The role of sexy-time sex: Journalistic rules changed in 1987, when the press corps followed Gary Hart around, reporting his sexual conduct. Should journalists report such stories? However one may answer that question, Outlooks list suggests that these new rules have disproportionately harmed Major Democrats. Outlook includes career-defining lines concerning sex from three presidential-level DemocratsGary Hart, Bill Clinton, John Edwards. Outlook includes no Republican counterparts.
We wouldnt say that anythings wrong with Outlooks recollection here; were unaware of any similarly-situated Republican who had a comparable sex scandal. There was the Newt Gingrich matter, of coursealthough Gingrich was speaker at the time, not a presidential candidate. That said, Newt got a fairly easy ride when it came to his sexy-time sex acts.
Brought down by the truth: In other areas, Outlook displays a highly selective set of judgments. Consider the career-defining line attributed to Walter Mondale at the 1984 Democratic convention: Mr. Reagan will raise taxes, and so will I. He won't tell you. I just did.
Twenty-six years later, this is recalled as a career-defining lineas a remark which is spectacularly ill-advised, tone-deaf, insulting or untrue. The editors forget to say that this particular remark was, in fact, perfectly accurate. President Reagan did raise taxes in his second termand his vice president, George H. W. Bush, was forced to raise taxes even more when he followed Reagan to the White House.
Despite these facts, Mondale is occasionally mocked, to this very day, for making this accurate statement.
The editors included Mondales statement in their list of gaffes. They didnt include this famous line from George H. W. Bush, at the 1988 Republican convention: Read my lipsno new taxes! Almost surely, Bush was dissembling when he made this pledge, over and over and over again. (At the start of the 1988 campaign, he had refused to make the no new taxes pledge.) But so what? At Outlook, Bushs once-famous dissembling has been forgotten. Mondale is mocked to this day for having made an accurate statement about the same state of affairs.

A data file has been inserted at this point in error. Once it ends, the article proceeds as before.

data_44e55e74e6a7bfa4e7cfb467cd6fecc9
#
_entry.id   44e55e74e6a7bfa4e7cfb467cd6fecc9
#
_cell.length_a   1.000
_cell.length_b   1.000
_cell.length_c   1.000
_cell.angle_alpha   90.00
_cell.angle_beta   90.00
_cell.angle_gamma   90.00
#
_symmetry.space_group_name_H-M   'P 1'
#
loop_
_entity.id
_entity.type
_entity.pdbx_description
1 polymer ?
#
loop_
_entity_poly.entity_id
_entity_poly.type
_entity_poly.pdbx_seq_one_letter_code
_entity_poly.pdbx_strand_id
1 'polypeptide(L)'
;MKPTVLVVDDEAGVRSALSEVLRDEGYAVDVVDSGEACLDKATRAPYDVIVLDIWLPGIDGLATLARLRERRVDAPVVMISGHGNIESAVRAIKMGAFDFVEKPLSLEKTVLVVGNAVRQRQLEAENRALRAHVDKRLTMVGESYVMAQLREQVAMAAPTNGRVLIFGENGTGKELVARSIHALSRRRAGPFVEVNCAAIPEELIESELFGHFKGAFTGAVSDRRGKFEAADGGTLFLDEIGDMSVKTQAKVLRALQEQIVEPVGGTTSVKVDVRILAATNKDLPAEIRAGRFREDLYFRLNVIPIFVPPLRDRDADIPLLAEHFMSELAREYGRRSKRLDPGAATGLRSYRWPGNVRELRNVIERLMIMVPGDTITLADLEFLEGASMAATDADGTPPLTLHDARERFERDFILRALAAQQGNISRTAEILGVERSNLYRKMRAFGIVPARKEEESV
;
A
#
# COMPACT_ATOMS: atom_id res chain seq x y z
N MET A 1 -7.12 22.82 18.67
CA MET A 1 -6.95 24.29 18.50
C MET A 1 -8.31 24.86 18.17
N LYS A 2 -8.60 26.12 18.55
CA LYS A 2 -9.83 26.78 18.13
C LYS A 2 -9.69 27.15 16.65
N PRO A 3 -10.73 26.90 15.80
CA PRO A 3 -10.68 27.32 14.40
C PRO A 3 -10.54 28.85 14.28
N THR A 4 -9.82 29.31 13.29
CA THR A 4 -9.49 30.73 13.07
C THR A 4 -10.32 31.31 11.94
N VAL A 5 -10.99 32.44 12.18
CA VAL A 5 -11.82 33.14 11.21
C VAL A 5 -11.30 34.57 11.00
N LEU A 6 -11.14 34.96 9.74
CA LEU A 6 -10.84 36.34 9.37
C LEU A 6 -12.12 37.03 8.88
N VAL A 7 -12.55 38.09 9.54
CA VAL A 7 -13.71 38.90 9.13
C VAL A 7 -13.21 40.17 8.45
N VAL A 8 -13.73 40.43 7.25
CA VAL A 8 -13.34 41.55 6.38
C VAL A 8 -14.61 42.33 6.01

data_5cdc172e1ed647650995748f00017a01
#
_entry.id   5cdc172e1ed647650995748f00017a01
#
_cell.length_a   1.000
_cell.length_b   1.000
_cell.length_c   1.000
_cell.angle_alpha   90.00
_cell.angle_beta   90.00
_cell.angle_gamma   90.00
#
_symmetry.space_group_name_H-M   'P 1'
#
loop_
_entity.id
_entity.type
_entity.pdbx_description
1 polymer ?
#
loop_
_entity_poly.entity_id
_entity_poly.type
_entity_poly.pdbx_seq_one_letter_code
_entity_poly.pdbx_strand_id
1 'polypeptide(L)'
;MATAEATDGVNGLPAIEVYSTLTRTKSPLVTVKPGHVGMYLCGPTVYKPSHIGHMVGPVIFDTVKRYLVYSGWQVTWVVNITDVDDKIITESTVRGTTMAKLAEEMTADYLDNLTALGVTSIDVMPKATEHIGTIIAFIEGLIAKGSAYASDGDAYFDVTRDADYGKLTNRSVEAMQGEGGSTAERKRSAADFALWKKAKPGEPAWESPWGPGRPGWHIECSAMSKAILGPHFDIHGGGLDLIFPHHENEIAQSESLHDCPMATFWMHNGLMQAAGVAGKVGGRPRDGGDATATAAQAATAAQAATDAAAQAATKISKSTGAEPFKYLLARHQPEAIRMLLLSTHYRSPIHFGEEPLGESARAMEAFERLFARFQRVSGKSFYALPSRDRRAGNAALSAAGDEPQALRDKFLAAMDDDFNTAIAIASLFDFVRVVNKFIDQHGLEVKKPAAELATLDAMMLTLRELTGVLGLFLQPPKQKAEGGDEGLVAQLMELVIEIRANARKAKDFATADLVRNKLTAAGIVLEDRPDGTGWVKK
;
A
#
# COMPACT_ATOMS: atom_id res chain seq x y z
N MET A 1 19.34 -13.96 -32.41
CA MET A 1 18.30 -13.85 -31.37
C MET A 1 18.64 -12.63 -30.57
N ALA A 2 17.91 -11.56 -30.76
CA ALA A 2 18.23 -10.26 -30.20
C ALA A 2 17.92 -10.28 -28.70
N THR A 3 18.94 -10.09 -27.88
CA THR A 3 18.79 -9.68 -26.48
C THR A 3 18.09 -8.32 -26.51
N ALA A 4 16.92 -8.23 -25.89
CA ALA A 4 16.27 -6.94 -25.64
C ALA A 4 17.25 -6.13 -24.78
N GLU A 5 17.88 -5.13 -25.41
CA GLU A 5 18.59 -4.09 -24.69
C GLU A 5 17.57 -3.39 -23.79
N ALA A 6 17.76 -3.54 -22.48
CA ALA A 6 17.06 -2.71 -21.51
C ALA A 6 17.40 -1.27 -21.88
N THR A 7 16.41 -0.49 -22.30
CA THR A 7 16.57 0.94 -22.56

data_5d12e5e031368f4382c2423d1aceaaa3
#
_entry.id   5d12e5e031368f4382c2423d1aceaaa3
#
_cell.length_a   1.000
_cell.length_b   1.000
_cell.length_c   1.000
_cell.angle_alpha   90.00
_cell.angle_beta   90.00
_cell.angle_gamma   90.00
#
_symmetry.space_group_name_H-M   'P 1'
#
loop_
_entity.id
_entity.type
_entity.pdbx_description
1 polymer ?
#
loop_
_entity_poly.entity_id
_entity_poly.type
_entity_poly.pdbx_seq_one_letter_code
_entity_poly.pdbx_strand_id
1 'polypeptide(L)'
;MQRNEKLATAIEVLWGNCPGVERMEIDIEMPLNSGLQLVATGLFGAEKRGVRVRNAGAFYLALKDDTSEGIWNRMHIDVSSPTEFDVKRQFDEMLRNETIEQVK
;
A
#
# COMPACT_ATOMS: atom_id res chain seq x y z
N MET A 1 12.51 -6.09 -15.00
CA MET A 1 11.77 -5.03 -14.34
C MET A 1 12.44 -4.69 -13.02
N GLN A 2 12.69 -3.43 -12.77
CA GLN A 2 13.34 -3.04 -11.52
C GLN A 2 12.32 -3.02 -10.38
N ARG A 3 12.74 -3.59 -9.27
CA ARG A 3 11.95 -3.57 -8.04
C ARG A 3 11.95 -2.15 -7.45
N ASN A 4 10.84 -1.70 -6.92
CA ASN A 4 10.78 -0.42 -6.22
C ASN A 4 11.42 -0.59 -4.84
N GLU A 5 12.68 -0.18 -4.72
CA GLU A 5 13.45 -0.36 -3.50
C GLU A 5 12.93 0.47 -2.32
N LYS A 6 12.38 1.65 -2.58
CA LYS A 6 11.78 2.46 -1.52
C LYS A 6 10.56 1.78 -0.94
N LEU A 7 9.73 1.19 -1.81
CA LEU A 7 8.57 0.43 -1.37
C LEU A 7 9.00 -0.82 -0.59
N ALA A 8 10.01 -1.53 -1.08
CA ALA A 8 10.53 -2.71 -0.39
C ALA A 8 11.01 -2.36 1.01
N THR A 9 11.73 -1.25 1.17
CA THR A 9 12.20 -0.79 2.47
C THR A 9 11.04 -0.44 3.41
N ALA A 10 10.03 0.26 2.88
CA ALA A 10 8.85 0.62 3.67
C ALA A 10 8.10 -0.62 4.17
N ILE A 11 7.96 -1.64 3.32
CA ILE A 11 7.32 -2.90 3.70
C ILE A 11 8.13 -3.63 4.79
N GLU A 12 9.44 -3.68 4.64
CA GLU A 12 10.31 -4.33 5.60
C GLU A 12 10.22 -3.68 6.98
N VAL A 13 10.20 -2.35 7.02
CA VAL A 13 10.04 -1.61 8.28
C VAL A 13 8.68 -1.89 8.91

Brought down by the press corps refusal to function: A second major Democrat is included on the Outlook listthis time, for a statement which was slightly clumsy but perfectly sensible. Outlook remembers Candidate Kerry saying this in 2004: "I actually did vote for the $87 billion before I voted against it.
In fact, this was a perfectly sensible remark. There were two different $87 billion spending proposals before the senate. Kerry supported the proposal which paid for the spending with new taxes; he opposed the proposal which added the spending to the national debt. By way of contrast, President Bush favored the latter proposal and said he would veto the latter. Kerry voted for the proposal which would pay for the spending, then voted against the proposal which added it to the debt.
In a rational world, a press corps would have tried to clarify the silly flap which arose about Kerrys statement. Instead, the press corps ran hard with this pseudo-scandal. Six years later, Outlook recalls this as a spectacularly ill-advised, career-defining statement by Kerry.